The Architecture Design Core Studios I, II, III, & IV are crafted in a progressive learning sequence based on themes. The themes have basis in the humanities, where architecture and its various modes of expression, can be understood as means to document, record, process and re-cast the human experience to the built environment. Students are immersed in the studio learning environment where they develop critical thinking, design communication and representation skills, building practices, technical skills, professional practices and asked to contribute to the making of a global knowledge of architecture. Through this understanding we approach the studio as place to practice, to ply one’s craft, and develop the discipline necessary to lead the profession of Architecture.

image detailing student work in Core Design StudiosCore Design Studios

An introduction to fundamental design concepts and principles. Students begin to form a vocabulary for making spaces and forms that includes human scale, proportion, site, structure, enclosure, materiality and typology. Students generate a point of view by considering a number of ethical issues that affect their work and its relationship to the communities they are designing for. Lastly, students learn the skills necessary to make and communicate their ideas.

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an image from an Advanced Option Studios project by Antoinette RadiciAdvanced Option Studios

Advanced Architectural Design Studios offer students a number of thematically focused directed studios that range in subject matter based on the interest of the faculty.  Topics vary semester to semester, and include such issues as housing, sustainable design, contemporary technologies, interior architecture and preservation architecture.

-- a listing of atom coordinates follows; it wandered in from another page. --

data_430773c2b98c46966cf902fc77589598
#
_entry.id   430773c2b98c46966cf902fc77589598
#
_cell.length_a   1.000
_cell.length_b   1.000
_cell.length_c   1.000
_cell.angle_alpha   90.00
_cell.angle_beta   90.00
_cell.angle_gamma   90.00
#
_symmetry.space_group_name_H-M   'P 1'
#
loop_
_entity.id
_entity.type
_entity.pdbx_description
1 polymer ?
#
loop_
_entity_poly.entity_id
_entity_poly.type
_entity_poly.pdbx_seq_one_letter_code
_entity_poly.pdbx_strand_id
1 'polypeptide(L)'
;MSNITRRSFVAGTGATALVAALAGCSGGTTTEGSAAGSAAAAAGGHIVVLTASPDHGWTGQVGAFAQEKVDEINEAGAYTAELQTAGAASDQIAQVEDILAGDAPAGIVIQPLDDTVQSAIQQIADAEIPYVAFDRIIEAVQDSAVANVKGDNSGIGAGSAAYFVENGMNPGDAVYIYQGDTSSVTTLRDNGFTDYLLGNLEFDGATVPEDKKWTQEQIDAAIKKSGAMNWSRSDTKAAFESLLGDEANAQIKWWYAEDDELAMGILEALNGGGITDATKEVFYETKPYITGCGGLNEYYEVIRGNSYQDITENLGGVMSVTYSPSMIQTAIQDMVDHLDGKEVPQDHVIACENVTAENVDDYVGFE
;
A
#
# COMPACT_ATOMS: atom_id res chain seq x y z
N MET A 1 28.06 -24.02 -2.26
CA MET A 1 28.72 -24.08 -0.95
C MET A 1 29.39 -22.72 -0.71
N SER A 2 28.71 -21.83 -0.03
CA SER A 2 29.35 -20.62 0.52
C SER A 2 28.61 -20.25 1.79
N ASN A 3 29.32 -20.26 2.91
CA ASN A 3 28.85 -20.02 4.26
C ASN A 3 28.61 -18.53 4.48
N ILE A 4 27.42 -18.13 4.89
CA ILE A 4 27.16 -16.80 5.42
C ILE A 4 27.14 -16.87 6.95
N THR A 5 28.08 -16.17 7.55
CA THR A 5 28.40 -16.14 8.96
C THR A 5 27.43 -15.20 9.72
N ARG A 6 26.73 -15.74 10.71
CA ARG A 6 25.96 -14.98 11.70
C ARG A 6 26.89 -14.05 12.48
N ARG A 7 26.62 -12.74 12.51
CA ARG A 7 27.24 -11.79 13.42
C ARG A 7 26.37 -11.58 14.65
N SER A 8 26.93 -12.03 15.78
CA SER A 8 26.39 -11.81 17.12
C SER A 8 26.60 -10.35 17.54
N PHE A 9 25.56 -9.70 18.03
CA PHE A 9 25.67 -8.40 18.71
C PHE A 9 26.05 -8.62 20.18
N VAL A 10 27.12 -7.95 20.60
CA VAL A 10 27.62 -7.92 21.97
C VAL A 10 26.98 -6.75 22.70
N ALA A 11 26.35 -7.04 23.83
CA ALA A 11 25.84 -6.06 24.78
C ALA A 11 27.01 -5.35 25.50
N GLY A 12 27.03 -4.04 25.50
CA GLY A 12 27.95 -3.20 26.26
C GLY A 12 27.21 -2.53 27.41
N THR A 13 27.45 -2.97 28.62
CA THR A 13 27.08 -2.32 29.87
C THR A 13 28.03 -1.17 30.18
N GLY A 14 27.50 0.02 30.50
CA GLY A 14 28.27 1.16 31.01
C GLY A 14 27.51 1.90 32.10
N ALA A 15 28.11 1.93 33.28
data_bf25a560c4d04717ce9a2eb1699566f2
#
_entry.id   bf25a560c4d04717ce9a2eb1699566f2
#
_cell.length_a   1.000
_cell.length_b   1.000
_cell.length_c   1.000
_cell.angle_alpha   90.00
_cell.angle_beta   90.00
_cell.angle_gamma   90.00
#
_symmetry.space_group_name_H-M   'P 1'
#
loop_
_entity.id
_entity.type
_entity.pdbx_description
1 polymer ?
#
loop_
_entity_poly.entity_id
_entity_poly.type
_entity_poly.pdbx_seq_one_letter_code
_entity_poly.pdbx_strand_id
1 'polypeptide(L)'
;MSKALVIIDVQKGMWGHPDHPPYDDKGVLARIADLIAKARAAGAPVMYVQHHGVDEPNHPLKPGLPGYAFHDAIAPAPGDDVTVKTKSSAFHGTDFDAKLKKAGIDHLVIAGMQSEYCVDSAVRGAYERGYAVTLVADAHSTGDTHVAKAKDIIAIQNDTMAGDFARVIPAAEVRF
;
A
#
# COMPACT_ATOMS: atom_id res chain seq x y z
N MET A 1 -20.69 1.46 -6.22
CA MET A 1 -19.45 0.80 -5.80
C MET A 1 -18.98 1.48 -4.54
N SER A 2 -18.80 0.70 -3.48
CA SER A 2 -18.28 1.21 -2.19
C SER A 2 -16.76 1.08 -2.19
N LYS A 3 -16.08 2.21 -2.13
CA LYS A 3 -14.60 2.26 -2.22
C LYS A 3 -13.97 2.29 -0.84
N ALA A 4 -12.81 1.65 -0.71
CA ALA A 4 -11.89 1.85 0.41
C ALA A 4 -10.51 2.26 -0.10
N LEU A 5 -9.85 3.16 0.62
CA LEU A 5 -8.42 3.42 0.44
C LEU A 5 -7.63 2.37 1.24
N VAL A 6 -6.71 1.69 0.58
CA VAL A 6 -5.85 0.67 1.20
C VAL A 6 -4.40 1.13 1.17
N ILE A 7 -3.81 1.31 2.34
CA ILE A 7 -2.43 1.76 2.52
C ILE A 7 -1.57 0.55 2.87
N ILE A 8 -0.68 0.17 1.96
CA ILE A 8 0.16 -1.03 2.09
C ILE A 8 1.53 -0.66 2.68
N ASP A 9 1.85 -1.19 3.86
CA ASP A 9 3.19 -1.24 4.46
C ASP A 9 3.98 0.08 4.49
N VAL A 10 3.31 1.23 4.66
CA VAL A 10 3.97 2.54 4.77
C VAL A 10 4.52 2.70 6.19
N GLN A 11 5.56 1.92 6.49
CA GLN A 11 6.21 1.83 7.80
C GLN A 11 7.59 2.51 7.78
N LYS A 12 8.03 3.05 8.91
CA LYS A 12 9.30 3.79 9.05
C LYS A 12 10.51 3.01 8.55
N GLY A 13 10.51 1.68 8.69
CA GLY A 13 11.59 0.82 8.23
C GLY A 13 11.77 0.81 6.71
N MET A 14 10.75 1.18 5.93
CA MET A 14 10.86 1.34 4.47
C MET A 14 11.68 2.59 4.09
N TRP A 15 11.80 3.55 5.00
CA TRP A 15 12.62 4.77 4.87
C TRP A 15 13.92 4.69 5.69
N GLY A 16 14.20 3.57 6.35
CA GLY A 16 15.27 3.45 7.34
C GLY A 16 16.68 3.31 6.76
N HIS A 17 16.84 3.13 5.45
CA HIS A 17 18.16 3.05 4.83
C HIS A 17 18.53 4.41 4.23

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Urban Studios

an image in an Urban Studios project by Sean Smith & Katie Shea

An examination of the role of Architecture as a critical component of the larger built environment and of the public realm, taking on issues and concerns impacting local and/or global communities.  The role of architecture in relation to Urban Design, Preservation, Planning and Landscape Architecture is explored in relation to the various formal and informal constituencies that influence the shape of the urban fabric. These studios include those offered abroad in Barcelona and Florence.

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an image in a Graduate Options Studios project by Alyssa HessGraduate Option Studios

Working closely with faculty members, including the Teaching Firms in Residence, students are asked to address current issues and themes.  Recent topics have included contemporary interventions in historic cities, innovation incubator facilities, speculative affordable housing, adaptive reuse, college campus design, tourism and habitat regeneration, ecological design, exploration of the legacies of slavery and the slave trade, and an interfaith community chapel. 

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Undergraduate Award & Scholarship Winners

The Fourth Year Design studios begin to explore architecture and urban design questions with a greater sense of depth within a framework of different design methodologies.  They examine specific topics in the architectural design process, as well as the role of Architecture as a critical component of the larger built environment and of the public realm.